Turning to FIG. 1, there is shown an interfolded multi-panel dual web 11 of sheet material divided into clips 10 and 12. The interfolded multi-panel dual web 11 comprises webs 14 and 16 of material laid together. The webs 14 and 16 are each divided into sheets by means of ordinary perforation lines running across the sheets. For example in clip 10, sheet 20 extends between ordinary perforation line 22 and ordinary perforation line 24 in web 14. Likewise, sheet 26 extends between ordinary perforation line 28 and ordinary perforation line 30 in web 16. The webs 14 and 16 are laid together so that the sheets 20 and 26 align in staggered fashion. In other words, perforation line 28 which defines one end of sheet 26 is in alignment with the midpoint of sheet 20, halfway between perforation lines 22 and 24 of sheet 20.
The dual web 11 is folded along fold lines such as 32 and 34 into panels. The panels are defined as the portion of the sheet between fold lines, for example panel 36 is the portion of the sheet 26 which lies between the fold lines 32 and 34 of web 16. Consequently, sheet 26 of web 16 is divided into four panels comprising three full length panels 36, 38 and 40, and two half length panels 42 and 44. Likewise, sheet 20 of web 14 is divided into four panels comprising three full length panels 46, 48, and 50 and two half length panels 52 and 54.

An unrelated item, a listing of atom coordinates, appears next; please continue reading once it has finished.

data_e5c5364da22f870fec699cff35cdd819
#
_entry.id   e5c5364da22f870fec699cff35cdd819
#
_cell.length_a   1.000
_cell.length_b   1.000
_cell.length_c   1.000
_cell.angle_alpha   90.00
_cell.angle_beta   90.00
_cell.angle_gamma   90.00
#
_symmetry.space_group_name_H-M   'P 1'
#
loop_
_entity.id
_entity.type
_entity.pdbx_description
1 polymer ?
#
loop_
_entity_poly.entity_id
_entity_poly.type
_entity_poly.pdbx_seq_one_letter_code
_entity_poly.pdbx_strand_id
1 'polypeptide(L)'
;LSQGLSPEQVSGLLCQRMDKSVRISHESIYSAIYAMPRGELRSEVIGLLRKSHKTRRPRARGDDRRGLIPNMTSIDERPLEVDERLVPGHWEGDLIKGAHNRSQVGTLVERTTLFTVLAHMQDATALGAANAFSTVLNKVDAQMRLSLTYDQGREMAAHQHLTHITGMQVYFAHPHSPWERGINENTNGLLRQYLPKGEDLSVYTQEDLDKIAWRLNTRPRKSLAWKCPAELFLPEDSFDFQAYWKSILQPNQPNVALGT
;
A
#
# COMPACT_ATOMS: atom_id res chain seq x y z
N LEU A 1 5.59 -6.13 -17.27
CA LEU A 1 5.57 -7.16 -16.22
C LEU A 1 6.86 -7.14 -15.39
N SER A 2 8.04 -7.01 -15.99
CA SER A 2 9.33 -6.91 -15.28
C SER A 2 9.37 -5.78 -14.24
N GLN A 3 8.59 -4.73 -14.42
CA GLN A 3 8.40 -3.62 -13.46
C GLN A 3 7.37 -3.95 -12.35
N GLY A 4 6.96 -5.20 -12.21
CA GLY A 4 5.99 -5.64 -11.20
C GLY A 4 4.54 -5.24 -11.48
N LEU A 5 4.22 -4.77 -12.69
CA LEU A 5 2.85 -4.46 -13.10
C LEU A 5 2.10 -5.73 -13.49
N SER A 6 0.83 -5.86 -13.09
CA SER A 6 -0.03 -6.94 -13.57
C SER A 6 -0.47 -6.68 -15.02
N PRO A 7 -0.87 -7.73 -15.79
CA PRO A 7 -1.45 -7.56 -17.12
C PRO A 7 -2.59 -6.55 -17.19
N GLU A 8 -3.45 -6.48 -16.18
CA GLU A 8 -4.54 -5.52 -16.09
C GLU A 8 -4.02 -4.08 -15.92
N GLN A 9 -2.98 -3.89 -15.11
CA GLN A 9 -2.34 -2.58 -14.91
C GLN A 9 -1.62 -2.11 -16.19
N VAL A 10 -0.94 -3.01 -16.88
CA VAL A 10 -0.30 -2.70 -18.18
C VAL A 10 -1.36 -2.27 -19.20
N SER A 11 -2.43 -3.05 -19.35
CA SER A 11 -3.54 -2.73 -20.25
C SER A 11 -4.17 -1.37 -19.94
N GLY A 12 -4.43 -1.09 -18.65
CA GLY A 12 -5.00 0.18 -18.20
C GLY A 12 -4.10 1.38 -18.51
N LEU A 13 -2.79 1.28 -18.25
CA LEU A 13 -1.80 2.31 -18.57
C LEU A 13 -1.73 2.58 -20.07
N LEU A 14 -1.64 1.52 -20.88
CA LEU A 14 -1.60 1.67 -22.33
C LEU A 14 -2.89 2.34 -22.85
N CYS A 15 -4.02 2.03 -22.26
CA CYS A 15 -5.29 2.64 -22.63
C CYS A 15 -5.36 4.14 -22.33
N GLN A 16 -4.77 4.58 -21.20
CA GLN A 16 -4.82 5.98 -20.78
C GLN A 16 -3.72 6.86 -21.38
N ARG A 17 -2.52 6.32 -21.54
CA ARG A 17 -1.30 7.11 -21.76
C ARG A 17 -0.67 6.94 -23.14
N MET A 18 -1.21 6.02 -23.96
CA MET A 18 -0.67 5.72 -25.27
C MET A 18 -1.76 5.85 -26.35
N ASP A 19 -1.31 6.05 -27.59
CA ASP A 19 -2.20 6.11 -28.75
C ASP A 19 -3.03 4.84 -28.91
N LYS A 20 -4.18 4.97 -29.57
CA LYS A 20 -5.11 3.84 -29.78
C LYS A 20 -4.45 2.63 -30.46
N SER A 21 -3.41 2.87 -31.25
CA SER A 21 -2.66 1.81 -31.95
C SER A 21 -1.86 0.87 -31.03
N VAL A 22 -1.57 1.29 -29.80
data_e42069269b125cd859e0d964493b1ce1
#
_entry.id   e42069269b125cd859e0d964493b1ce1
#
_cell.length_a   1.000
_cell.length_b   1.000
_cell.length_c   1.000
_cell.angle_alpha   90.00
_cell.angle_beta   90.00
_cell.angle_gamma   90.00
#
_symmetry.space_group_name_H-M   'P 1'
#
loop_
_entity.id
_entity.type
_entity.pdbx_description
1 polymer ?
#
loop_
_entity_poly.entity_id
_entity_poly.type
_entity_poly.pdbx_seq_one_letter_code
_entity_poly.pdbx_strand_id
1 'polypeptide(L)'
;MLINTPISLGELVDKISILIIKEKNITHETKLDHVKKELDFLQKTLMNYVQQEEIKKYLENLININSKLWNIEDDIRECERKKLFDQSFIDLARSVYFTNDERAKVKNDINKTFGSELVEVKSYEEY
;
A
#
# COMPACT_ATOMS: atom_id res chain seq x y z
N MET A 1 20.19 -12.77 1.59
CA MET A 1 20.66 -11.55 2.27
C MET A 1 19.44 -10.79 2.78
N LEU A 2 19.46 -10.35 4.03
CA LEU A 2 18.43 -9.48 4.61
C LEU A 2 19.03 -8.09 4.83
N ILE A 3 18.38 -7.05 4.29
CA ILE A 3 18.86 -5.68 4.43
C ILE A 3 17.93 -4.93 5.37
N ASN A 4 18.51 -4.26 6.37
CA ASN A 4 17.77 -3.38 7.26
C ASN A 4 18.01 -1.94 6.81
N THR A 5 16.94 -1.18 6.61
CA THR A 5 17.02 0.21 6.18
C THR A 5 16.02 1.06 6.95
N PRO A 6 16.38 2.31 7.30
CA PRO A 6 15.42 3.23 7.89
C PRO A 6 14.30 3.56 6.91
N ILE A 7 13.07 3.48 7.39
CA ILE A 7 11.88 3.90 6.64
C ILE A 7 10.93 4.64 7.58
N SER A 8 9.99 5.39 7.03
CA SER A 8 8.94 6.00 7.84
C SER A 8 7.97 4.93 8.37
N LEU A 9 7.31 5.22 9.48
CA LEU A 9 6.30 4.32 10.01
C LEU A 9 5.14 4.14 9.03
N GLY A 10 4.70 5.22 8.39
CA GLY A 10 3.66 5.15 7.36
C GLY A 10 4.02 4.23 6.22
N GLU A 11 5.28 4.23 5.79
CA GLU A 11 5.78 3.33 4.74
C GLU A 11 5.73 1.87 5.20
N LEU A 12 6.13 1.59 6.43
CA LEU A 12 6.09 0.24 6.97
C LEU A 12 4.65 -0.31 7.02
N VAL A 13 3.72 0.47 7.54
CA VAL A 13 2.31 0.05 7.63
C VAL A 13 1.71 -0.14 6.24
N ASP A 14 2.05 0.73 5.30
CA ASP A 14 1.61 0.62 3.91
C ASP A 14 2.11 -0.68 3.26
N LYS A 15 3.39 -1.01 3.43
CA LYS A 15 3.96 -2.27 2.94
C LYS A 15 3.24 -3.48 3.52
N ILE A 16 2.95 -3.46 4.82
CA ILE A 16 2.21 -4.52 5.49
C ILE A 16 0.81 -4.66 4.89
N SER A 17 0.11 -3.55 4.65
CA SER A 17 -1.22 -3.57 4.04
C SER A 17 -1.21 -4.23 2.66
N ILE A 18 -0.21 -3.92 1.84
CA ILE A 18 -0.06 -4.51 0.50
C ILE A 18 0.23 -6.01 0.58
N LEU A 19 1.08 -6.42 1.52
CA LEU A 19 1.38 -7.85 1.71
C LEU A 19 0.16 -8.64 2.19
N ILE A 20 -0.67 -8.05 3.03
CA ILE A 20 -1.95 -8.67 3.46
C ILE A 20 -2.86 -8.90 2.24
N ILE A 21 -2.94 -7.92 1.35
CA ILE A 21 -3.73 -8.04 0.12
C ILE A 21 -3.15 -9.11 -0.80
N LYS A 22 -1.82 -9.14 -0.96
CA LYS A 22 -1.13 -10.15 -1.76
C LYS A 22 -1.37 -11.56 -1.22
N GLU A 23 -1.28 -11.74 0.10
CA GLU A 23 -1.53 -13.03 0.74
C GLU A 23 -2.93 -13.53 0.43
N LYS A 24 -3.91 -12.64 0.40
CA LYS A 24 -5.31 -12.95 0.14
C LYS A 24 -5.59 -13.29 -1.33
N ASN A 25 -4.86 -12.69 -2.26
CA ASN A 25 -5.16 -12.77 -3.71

FIG. 2 shows how clip 10 and clip 12 are separated from each other when the clips are formed in conventional fashion. Particularly, clip 12 has an end sheet 55 which is part of web 16 and comprises four panels consisting of full length panels 56, 58, and 60 and two half length panels 62 and 64. Likewise clip 12 has an end sheet 65 which is part of web 14 which comprises four panels including full length panels 66, 68, and 70 and two half length panels 72 and 74. During separation of the clips 10 and 12 which have been formed in conventional fashion, it can be seen that the separation occurs at ordinary perforation lines 22 and 28. Consequently, a tail 82 is created at the bottom end of clip 12 consisting of half panel 64, full panel 56 and half of full panel 58 all in web 16. Likewise, a similar tail 80 results at the adjacent top end of clip 10 consisting of half panel 52, full panel 46 and half of full panel 48 all in web 14.